Yang Tai Chi Sword for Beginners (Streaming) | YMAA
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Yang Tai Chi Sword for Beginners (Streaming)

by Dr. Yang, Jwing-Ming

Learn Tai Chi Sword step- by- step with Master Yang. Beautiful footage and incredible in-depth teaching, filmed recently in the redwood forest of Northern California.

Code: S3464Duration: 122 min

Average: 3.6 (16 votes)

Tai chi chuan is a kind of moving meditation with ancient roots in Chinese martial arts. Beyond the bare-hand tai chi form awaits the elegant and highly effective tai chi sword, which has long been considered the highest achievement in tai chi training. The flowing and powerful tai chi sword form will strengthen your body, sharpen your mind, and raise your spirit.

This Yang-style tai chi sword is taught step by step by Master Yang, Jwing-Ming, and shown with front and rear views. The exact technique and true purpose of each movement is taught with clarity and precision. Your development of Qi (energy) will increase, improving your health and immunity and sharpening your mind.

You will learn:

The complete 54-posture tai chi sword form
Tai chi sword qigong
Seldom-taught sword applications
15 video lessons / 120 minutes / 2 hours 2 minutes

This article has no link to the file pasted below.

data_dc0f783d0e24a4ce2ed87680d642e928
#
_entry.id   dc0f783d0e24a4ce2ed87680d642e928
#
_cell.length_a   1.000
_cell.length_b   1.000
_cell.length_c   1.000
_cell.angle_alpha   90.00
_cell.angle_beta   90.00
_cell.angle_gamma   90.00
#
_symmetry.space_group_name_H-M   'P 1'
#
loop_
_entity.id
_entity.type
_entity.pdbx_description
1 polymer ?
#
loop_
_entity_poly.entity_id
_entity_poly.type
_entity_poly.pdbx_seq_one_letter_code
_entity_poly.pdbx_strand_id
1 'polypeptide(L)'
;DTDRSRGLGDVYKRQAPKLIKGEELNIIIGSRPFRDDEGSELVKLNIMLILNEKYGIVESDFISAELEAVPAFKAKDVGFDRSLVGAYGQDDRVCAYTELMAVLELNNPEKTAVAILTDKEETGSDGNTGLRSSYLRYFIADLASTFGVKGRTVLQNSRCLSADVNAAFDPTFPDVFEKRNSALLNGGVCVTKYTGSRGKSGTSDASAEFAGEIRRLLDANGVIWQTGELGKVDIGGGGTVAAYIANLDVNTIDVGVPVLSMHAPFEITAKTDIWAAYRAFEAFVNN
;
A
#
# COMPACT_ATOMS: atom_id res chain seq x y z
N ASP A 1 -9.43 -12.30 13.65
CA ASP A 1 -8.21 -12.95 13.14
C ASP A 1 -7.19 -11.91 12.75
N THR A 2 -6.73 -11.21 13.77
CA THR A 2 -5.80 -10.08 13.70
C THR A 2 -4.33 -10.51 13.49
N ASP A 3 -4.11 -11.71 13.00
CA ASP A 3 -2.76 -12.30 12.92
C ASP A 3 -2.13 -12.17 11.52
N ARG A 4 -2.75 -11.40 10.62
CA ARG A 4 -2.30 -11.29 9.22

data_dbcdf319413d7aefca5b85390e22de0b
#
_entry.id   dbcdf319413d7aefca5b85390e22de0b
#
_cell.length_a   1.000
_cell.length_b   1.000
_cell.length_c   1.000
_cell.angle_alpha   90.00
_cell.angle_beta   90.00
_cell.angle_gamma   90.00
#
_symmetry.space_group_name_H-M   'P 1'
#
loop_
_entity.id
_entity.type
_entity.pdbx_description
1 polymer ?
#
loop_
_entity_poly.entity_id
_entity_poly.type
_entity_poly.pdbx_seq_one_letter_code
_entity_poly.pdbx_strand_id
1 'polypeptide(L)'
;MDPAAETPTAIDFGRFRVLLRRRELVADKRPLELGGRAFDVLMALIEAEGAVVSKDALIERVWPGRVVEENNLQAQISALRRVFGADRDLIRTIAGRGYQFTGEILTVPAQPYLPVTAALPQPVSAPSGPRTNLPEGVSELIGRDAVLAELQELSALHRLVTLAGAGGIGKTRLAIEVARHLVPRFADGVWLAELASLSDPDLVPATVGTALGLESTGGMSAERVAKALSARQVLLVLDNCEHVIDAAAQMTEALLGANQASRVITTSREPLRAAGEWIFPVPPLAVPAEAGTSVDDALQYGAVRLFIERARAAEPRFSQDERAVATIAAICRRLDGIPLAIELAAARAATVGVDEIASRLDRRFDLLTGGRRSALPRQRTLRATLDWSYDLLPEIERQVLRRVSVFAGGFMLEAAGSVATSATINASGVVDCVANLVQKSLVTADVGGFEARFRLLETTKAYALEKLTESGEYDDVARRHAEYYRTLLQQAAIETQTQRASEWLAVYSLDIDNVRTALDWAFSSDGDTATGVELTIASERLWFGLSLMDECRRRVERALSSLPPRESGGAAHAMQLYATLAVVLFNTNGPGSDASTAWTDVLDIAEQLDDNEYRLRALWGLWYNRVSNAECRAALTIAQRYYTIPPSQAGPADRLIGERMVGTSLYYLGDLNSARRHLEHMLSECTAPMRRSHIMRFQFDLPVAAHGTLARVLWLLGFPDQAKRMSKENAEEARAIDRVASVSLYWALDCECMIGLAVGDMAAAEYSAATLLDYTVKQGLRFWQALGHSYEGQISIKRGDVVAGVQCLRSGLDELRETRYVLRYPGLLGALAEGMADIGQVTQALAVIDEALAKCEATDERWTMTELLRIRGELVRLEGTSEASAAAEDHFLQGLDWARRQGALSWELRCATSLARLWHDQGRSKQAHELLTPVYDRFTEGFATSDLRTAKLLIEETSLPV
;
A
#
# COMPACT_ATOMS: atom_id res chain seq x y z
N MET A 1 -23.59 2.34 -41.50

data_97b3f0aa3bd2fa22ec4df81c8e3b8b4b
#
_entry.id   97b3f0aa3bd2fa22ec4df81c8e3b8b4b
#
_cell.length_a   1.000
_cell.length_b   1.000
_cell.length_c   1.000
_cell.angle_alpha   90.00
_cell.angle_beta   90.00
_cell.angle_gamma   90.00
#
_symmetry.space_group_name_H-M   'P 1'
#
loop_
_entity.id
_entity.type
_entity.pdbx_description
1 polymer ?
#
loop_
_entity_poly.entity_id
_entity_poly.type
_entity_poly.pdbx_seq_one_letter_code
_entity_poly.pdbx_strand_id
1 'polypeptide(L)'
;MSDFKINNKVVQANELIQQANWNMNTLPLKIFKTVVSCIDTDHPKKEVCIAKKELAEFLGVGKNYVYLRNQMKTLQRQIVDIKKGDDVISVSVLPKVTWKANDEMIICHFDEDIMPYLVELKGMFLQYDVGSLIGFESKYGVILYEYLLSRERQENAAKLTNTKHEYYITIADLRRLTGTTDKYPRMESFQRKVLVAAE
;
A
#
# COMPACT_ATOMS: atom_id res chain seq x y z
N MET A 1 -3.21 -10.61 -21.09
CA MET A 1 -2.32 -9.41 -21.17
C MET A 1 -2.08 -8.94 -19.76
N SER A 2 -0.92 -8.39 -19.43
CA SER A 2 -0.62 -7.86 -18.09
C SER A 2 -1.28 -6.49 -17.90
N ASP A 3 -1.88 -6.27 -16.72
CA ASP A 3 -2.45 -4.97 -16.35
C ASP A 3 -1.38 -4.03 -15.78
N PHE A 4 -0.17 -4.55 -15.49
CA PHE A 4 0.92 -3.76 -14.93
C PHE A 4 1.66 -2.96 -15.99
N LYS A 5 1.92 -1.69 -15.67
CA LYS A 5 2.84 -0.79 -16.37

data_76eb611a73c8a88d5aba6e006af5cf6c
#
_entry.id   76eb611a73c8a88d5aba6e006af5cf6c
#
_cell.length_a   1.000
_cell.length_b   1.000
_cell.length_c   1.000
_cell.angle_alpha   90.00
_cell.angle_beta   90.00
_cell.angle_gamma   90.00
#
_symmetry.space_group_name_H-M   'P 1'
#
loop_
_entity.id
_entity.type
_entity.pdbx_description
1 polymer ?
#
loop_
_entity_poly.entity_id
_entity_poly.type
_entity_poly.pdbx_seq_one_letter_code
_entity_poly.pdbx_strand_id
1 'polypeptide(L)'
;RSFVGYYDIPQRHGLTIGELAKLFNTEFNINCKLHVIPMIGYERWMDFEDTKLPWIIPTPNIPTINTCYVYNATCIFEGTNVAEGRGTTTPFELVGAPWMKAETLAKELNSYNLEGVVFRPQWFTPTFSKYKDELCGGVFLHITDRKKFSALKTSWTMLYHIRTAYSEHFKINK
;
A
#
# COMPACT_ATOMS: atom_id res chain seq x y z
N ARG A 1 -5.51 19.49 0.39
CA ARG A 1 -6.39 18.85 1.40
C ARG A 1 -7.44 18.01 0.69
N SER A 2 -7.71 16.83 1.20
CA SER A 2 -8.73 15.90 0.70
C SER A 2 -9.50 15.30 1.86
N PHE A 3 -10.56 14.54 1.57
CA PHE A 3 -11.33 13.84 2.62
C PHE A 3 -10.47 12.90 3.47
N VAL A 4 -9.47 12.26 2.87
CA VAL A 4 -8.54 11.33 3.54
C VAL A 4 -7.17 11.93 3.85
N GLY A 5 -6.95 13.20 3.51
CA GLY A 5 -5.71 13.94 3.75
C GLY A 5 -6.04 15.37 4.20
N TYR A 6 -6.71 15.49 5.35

“The ultimate or final goal of tai chi sword training is to gain a deep understanding of yourself in order to lead a more enlightened life.”

—Dr. Yang, Jwing-Ming

Features YMAA President Nicholas Yang. Dr. Yang's tai chi can be traced back to the Yang family through Grandmaster Kao, Tao (高濤) and his teacher Yue, Huanzhi (樂奐之), an indoor disciple of Yang, Chengfu (楊澄甫).

There are no references to sword in the Taijiquan Classics or Yang Ban-hou’s family documents, the two most important manuscripts in the Yang-style tradition. The Daoist priests and monks of Wudang mountain specialized in the art of swordsmanship, and this is considered the root of Tai Chi Sword. Daoism is a philosophy of peace and following the way of nature. In the violent early days of Chinese history, the Daoists came to rely on straight sword for self-defence. Eventually, sword was considered the Daoists’ weapon, as staff is considered to be the weapon of Shaolin (Buddhist) monks. The ancient Chinese internal martial arts date back to 550AD and focus on first developing the practitioner's internal Qi and then circulating abundant energy to enliven every movement, with the ultimate goal of leading the Qi beyond the tip of the sword.

It is recommended that a practitioner have some experience with a Tai Chi barehand form before exploring the art of the sword, which is considered the highest achievement in Chinese martial arts. It is said "100 days of barehand, 1,000 days of staff, 10,000 days of sword."

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